This is our truth, tell us yours
One of our founding principles, as the authors of this blog, is that we don’t do sidewalk diagnosis.Both Jem and myself read widely and have experience of listening to and working with people who want to understand their lives, using avariety of tools and systems. We try hard not to make assumptions,but listen and question, and listen again, not least because that’s how we prosper as friends.
This edited and directed article about one man’s experiences of having a small cock is utterly useless in terms of diagnosis. We don’t even know if the things that have been edited out or in reflect the subject’s definitions of significance.
If I read an article about a man, his small cock and his life, I want to hear about his life not his cock. Not doing biological essentialism isn’t just about sex. A good game you can play with men is to ask who, if they had a choice, they would be, from a range of famous people. Then give them a list of names that mainly features women. I don’t struggle. I’d happily be Ellen Wilkinson, or Nicole Cook,or Beryl Burton, Non Evans, Pat Moss or Louise Aitken-Walker.
Actually, let me rephrase that. What sports lover wouldn’t wish they could be Nicole Cook, who bestrode her sport with an integrity, honesty and style that would embellish anyone’s palmares ? Who wouldn’t want to be as honoured as Nicole Cook, or Jo Rowsell, or Sarah Storey? Who wouldn’t want to be Non Evans, a physical phenomenon who could participate in numerous, entirely different sports, a phenomenon nor seen in rugby union since the incomparable Ken Jones?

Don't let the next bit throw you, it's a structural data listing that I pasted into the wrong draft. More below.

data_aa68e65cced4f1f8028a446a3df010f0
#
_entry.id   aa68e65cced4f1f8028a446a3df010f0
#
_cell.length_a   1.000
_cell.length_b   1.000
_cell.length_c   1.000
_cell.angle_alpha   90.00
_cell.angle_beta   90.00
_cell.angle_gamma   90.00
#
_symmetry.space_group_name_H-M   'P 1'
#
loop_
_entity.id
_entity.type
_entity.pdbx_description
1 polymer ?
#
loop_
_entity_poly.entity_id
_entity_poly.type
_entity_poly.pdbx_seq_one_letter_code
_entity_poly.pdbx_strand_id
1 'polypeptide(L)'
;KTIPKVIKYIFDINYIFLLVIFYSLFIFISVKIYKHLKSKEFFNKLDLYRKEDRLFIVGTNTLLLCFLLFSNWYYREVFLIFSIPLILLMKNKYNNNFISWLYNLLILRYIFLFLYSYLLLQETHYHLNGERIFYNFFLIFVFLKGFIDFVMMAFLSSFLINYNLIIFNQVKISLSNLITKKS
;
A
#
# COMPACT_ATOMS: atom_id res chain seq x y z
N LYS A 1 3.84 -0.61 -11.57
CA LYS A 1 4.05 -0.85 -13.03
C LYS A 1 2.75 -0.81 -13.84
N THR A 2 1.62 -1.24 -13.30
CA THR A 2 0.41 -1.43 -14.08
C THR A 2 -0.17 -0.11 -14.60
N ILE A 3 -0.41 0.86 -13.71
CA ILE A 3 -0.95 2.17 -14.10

Now, you might think that this is an odd way of addressing the issue of men who have small cocks. It’s not. It’s starting from the idea of what defines good,and moving away from the idea that accidents of biology define people,not their behaviour and achievements.
I read about a man who’s had sex with six women, and turned down more, and recognise that he must be an attractive and desirable man. I note the fact that he doesn’t count the men he’s slept with as significant, and interesting, but I don’t know what it means, and I have no need to make assumptions about it, other than that it’s probably significant.
I don’t want this blog to be about me, but to help you understand why I think the way I do, there may be some facts that will help. I have sucked off a man with a cock smaller than two inches in length. He had, as I remember, at some chronological distance, a thoroughly good time, and didn’t seem troubled by the fact that he could have used a bank cashier’s rubber thimble as a ribbed condom. He was, as I remember, (it was a long time ago in a public toilet far far away) rather butch, a little macho, and took a thorough buggering with a delight that suggested that sex was no more complicated than a huge bundle of sensations that he enjoyed.
Of course the experiences related in that article of the horrible bullying that happens in boys schools, the terror inducing moments in the showers, is something that scars many boys. Some were scarred by their small cocks, some by the fear that their desires or their acne or their punyness would be mocked. In my experience they got on with their lives, and learned to cope.
Jem and I have a regular, riffing conversation about the difference between signal and noise. When I was a child, and radio was analogue, the experience of trying to work out if that distant crackle was just atmospheric noise or the precursor of John Peel’s Festive Forty was a vital lesson in the difference between signal and noise. I’ve read this interview about the man with the micropenis, and I still don’t know if the size of his penis is signal or noise. A good interviewer would ask that question, and I can’t find it, or the answer, in this interview.